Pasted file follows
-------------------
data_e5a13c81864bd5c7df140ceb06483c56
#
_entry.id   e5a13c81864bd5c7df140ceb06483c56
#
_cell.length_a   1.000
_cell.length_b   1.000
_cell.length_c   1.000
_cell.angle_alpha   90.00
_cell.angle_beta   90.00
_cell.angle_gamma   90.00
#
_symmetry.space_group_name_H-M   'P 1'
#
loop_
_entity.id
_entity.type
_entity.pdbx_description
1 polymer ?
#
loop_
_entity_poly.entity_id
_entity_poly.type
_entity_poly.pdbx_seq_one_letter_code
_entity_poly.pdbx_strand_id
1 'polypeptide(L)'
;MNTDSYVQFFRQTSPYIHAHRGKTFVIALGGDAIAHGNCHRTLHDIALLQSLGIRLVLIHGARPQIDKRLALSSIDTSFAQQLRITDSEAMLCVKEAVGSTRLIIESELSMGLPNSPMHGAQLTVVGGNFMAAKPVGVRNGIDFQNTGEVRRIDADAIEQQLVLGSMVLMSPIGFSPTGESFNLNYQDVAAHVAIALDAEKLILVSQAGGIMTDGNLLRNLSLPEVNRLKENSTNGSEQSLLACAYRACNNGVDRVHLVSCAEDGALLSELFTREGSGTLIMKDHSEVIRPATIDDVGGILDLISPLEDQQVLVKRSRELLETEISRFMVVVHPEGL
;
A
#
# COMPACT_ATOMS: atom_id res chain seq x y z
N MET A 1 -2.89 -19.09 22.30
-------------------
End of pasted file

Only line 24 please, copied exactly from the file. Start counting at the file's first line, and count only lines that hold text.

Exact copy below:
_entity_poly.pdbx_strand_id